Know what you're getting yourself into

So you want to create an advocacy campaign? That's great because we're here to help you! Before you get started, though, it's super duper important to know what you're getting yourself into. Here are four things we want you to remember:

  1. Take yourself seriously so that others can take you seriously
  2. This will take up a lot of your time, so make it a priority.
  3. Planning an advocacy campaign is a circular process that shouldn't end after you graduate!
  4. If you ever get stuck, remember to use the tool we talk about at the end of this section.

You are the leader here. That means you and everyone else on your team need to take yourselves seriously.

At the Youth Activism Project, we are ALL ABOUT teens taking the leadership on solving issues in their community while adults take the backseat. The unfortunate thing, though, is most of us are not used to this level of responsibility, especially when we have 5 billion other things to do in our lives. Typically, when it comes to prioritizing activities, we end up prioritizing activities that are led by adults, like debate or National Honors Society...and we leave our own initiatives at the bottom of the to-do list!

We want to make sure that doesn't happen to you. What you're trying to do is serious and it's important that you think of yourself that way, too. You're creating a group of citizens committed to change; you're not just some school club or community service project. You're trying to create change in your wider community — so think outside your school or neighborhood bubble (check out these youth-led initiatives for inspiration). You need to be 110% committed. Speaking of commitment...

This is going to take up a lot of your time.

If you want to lead a strong campaign, you will need to considering dedicating up to 10 hours of work per week with your teammates putting somewhere between 2-10 hours depending on how many people you have. If you're balancing several extra curriculars, your should consider making this to your top priority and being willing to sacrifice other commitments if it comes to that.

Planning and leading campaign is a circular process.

In this guide, we break down the campaign planning stage into five stages. Here are the stages along with a suggested timeline of how long you should stay on each stage:

Stage 1: Get Going (2 to 4 weeks)

This stage is all about getting a good group of people together. Some people are so eager to get started on doing actions that they skip over this stage. DON'T DO THIS. If you don't have a strong group from the get-go, you'll be dooming your campaign to failure and you don't want that, do you??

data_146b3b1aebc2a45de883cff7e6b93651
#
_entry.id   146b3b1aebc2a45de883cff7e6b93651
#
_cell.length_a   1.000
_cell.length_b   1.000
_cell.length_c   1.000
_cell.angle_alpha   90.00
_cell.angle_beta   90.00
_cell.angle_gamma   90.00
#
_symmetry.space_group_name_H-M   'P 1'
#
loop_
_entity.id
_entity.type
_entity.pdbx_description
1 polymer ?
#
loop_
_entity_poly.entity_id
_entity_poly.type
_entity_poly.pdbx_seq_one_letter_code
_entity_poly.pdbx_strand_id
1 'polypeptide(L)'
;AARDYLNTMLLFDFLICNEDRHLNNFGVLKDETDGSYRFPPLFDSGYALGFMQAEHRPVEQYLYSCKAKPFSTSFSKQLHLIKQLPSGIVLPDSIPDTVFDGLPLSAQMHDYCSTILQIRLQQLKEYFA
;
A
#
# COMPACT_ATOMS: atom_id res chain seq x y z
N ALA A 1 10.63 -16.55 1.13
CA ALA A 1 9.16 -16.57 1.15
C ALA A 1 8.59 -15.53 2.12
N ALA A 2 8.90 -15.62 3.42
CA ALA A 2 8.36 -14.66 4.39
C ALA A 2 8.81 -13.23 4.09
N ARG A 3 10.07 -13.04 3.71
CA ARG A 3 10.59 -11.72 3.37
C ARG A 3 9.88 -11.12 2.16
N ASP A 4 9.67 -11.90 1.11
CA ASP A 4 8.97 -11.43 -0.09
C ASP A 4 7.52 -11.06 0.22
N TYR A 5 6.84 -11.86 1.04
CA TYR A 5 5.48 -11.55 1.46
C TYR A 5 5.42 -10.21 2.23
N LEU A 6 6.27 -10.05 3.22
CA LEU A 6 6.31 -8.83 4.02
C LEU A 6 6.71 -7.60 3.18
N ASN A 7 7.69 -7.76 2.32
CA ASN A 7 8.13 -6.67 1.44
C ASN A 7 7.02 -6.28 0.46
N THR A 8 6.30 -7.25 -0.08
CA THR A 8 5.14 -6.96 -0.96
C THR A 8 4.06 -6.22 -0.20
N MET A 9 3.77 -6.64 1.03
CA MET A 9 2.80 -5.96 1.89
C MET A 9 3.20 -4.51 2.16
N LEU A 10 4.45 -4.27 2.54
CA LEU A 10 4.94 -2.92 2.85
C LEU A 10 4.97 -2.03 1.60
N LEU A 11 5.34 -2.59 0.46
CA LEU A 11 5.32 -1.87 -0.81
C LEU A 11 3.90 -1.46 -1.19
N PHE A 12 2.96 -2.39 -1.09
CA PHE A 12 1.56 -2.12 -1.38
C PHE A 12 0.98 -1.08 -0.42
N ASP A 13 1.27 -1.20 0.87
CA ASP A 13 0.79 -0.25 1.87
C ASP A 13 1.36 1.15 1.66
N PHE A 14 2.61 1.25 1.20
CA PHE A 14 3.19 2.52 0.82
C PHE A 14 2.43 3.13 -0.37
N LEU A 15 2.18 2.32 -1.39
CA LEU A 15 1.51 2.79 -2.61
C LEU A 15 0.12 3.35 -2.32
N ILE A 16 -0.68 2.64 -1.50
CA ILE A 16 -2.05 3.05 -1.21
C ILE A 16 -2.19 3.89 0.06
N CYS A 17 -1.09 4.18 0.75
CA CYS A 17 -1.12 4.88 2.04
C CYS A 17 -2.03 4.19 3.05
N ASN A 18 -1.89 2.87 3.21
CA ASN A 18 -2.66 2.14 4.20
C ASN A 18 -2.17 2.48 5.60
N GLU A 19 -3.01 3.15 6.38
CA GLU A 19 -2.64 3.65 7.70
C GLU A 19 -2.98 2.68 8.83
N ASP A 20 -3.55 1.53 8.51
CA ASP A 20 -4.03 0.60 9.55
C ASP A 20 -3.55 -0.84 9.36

Stage 2: Become an Expert on Your Issue(s) (2 to 4 weeks)

This stage is all about knowing everything you can find out about the problem you want to solve and the people who are solving the problem. Gather stories and statistics. Talk to people to figure out who are your allies and who are your adversaries.

Stage 3: Create a Campaign Plan (2 weeks)

This stage is all about planning the actions that make the most sense of solving your problem. Consider all the data you've gathered and think about multiple tactics that are needed to solve the issue. Make sure one of your tactics is meeting with politicians or other decision-makers!!

Stage 4: Launch Your Campaign Plan (2 weeks)

This stage is about actually doing the actions!! Make sure everyone has all the skills they need to be successful and don't be afraid to make changes as you go along. Always think about how you're going to measure your progress.

Stage 5: Reflect and Keep Going (1 to 2 weeks)

This stage is all about making sure your campaign keeps going. Figure out what you did well and what more you need to do. If you're about to graduate, figure out a process to have others take over. You're going to start something amazing — the worst thing that could happen is if all the momentum dies!

Use this tool with your team if you ever find yourself getting stuck: Head Hands Heart

When teams are stuck and the work is not getting done, typically their problems fall in one or more of the following categories:

Head: Head problems deal with strategy. You could have the most motivated team ever with all the right skills, but there's something that's just not working with your strategy. What can you do to solve it?

  • Figure out exactly where your strategy is not working
  • Talk to other people or groups working on the problem to figure out how to improve your strategy
  • Create a new strategy and see how it works

Hands: Hand problems deal with skills. When you're carrying out your campaign, you might discover that people just don't have the skills to do what needs to get done. What can you do to solve it?

  • Figure out what skills you still need to learn
  • Find opportunities online or in your community to learn these skills
  • Ask the Youth Activism Project for support

Heart: Heart problems deal with motivation. This is the hardest problem to deal with, so it's best that you try to deal with ASAP! What can you do to solve it?

  • Hold a meeting with your team to talk about the lack of motivation
  • Ask them what's wrong. Do they feel disconnected from the mission? Do they feel like their voices aren't being valued? Do they just have too much going on in their life?
  • Figure out together how you can be more motivated as a team

If you are enjoying this guide, please don't forget to share it and donate if you can!


Complete and Continue